Marco Marandiz is a musician turned software engineer turned product designer. He has worked for Capital One, HomeAway, and a failed startup. However, it was consulting for ecommerce businesses with unsold stock that sparked his idea for Drop Party.
“I built seven ecommerce shops from leading to bottom.,” he told me. “I made the merch and the website. The customer, however, was paying hundreds of thousands of dollars to purchase unproven inventory. I thought,’I could do something better'”
That thought is currently Drop Party, a turnkey product designer, web programmer, and merchant. It removes the danger of companies which have product ideas but no way to check them for viability. Marandiz launched Drop Party annually in Austin, Texas. It’s grown to a five-person team. “We are making money,” he said.
I talked with him recently about his trip from rapper to entrepreneur. Our whole audio dialog is embedded below. The transcript that follows is edited for length and clarity.
Eric Bandholz: Let’s discuss the road to Drop Party. You wanted to become a musician.
Marco Marandiz: Yes. I was recording my rap books when I was 15. At 17, I moved by myself from Canada to Los Angeles to make music. I stayed with a friend for a month on his sofa. To pay rent, I started working at Foot Locker and then a grocery store when trying to perform music. I did that for two or three years.
I then realized the talent and grit that a music career requires. So, I went back to college at age 21 and got my diploma in computer science. I began working as a software engineer.
Bandholz: That is a significant change going from audio to computer science.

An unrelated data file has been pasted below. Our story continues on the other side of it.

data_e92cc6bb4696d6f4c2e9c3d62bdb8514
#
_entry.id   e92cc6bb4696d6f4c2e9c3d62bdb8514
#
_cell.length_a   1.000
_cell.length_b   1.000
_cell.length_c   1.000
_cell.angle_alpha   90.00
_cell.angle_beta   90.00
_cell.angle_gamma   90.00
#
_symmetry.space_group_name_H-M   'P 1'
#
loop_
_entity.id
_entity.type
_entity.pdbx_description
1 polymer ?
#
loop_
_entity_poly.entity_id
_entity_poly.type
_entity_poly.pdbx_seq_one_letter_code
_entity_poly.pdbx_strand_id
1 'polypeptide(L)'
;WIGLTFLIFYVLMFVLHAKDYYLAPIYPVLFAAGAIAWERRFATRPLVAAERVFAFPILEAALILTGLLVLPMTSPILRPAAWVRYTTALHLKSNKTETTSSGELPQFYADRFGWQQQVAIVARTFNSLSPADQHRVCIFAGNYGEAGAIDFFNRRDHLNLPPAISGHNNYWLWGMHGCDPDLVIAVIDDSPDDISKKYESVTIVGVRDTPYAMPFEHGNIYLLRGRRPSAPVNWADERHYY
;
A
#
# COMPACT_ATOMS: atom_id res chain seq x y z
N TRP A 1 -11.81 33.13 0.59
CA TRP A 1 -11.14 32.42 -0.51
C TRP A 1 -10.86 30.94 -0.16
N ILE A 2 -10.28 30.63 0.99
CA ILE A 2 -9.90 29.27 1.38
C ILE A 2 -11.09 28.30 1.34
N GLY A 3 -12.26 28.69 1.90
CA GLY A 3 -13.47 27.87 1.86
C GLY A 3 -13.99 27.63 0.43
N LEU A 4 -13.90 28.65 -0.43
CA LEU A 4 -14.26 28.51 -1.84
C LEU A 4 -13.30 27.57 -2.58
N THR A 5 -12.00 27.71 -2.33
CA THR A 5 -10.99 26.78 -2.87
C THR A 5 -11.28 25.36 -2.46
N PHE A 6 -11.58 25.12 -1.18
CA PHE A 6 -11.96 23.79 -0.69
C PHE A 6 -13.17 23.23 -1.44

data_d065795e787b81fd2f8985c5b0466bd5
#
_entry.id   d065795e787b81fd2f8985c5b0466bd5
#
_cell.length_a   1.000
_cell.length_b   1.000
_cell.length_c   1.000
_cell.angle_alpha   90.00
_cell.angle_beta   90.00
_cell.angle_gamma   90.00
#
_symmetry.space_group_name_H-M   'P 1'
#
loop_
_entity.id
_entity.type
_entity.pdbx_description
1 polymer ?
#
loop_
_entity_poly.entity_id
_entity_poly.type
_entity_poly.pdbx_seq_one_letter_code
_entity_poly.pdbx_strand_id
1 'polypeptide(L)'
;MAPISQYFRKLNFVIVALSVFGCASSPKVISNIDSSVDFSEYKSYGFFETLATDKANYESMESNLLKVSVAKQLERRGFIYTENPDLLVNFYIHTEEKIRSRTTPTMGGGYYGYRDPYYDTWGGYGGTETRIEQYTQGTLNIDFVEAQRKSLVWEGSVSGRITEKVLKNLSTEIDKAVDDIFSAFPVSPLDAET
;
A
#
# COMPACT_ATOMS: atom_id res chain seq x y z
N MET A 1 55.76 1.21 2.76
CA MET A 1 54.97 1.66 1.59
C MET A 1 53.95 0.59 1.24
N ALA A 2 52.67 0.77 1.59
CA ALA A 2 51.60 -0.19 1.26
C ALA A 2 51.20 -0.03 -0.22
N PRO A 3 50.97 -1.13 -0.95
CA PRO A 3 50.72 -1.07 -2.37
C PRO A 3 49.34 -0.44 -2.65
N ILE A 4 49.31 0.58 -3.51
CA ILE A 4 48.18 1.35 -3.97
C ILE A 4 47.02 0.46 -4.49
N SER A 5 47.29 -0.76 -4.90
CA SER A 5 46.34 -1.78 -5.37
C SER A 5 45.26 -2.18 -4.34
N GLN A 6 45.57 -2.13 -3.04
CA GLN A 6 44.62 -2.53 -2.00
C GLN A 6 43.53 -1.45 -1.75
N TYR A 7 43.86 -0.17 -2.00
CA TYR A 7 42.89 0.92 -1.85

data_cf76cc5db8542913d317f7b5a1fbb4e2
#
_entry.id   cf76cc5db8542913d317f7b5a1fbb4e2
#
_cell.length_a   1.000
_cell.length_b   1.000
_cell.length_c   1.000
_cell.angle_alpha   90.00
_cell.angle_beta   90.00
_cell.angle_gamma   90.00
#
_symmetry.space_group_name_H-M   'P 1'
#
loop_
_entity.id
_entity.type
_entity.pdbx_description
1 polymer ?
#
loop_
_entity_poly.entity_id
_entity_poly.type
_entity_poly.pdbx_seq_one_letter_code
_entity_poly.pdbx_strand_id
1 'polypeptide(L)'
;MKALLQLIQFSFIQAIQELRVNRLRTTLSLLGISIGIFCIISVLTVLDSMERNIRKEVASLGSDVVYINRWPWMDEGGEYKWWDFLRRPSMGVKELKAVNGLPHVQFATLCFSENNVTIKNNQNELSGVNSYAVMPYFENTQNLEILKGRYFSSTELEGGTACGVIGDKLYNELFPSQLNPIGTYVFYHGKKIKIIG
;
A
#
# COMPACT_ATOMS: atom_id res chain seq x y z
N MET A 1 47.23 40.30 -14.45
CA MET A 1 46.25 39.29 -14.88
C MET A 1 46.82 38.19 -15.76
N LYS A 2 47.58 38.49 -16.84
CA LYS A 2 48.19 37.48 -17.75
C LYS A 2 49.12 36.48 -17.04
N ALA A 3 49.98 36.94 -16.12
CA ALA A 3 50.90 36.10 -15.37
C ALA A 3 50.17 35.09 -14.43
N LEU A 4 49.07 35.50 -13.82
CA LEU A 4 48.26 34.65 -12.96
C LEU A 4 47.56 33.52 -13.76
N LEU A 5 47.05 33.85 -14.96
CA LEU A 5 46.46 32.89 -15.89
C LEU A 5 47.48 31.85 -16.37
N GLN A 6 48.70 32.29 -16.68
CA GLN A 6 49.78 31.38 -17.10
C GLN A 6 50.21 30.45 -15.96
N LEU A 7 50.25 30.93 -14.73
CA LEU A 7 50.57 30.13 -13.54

Marandiz: Right. My very best friend and my co-founder in Drop Party was writing code since he was 11. We met in high school. While I was doing music, he said,”You should try science.” Funny enough, my mother has a master’s degree in computer science.
So, I started taking some online Python classes. My friend was teaching a semester-long course. I finished it in 3 days. So I thought,”I am good at this.”
In music, you have various synthesizers and mixing boards and all the technical elements that are not necessarily fun, but they create the output you’re looking for.
Similarly, there is a good deal of technical things in computer science which lets you make your ending vision, but it is not fun going through it. I realized I could make an app or a site or something which would be exciting. So that is where I began.
Bandholz: So you have your degree and began working for the guy.
Marandiz: Yes, I did one year in a biomedical company in Los Angeles. I then worked for Capital One in the Firm’s headquarters in San Francisco. I worked under the new vice president of style there. It was an interesting team. I was one of three engineers from 30, which had industrial designers and game designers. I did that for a year. I got married afterward, also.
I was attempting to move into product direction. I had been working with product managers at Capital One which I did not respect. I thought,”There are so many more innovative and interesting ways to construct product here. I want to enter that field.” So I was hoping to transition out of software development into product direction. However, it was hard to do in Silicon Valley when you are 25 with no experience.
So after repeatedly applying for a variety of positions, I wrote a post on Moderate titled,”I am Done Pretending Silicon Valley Tech Is Visionary.” It was a shame piece, but it blew up. A great deal of people read it, including the whole executive team at Google and Expedia.
Then the CEO of HomeAway here in Austin called me and said,”You are going to work for me.” I don’t know how he got my number. He called me a.m. Pacific Time.